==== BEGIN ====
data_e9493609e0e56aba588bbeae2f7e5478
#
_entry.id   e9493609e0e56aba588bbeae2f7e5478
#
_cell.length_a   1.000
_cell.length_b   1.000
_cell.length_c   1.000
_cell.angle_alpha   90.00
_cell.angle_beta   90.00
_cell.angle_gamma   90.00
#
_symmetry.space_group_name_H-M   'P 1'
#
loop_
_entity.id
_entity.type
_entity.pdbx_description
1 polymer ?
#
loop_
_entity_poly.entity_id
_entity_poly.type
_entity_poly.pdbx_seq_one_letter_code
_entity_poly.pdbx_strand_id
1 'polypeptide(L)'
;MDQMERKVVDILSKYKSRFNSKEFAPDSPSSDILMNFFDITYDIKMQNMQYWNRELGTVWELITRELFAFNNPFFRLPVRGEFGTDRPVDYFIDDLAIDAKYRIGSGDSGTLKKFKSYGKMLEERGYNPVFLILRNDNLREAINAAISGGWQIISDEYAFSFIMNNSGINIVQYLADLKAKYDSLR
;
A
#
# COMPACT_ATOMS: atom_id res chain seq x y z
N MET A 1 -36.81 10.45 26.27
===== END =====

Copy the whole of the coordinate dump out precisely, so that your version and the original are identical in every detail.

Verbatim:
data_e9493609e0e56aba588bbeae2f7e5478
#
_entry.id   e9493609e0e56aba588bbeae2f7e5478
#
_cell.length_a   1.000
_cell.length_b   1.000
_cell.length_c   1.000
_cell.angle_alpha   90.00
_cell.angle_beta   90.00
_cell.angle_gamma   90.00
#
_symmetry.space_group_name_H-M   'P 1'
#
loop_
_entity.id
_entity.type
_entity.pdbx_description
1 polymer ?
#
loop_
_entity_poly.entity_id
_entity_poly.type
_entity_poly.pdbx_seq_one_letter_code
_entity_poly.pdbx_strand_id
1 'polypeptide(L)'
;MDQMERKVVDILSKYKSRFNSKEFAPDSPSSDILMNFFDITYDIKMQNMQYWNRELGTVWELITRELFAFNNPFFRLPVRGEFGTDRPVDYFIDDLAIDAKYRIGSGDSGTLKKFKSYGKMLEERGYNPVFLILRNDNLREAINAAISGGWQIISDEYAFSFIMNNSGINIVQYLADLKAKYDSLR
;
A
#
# COMPACT_ATOMS: atom_id res chain seq x y z
N MET A 1 -36.81 10.45 26.27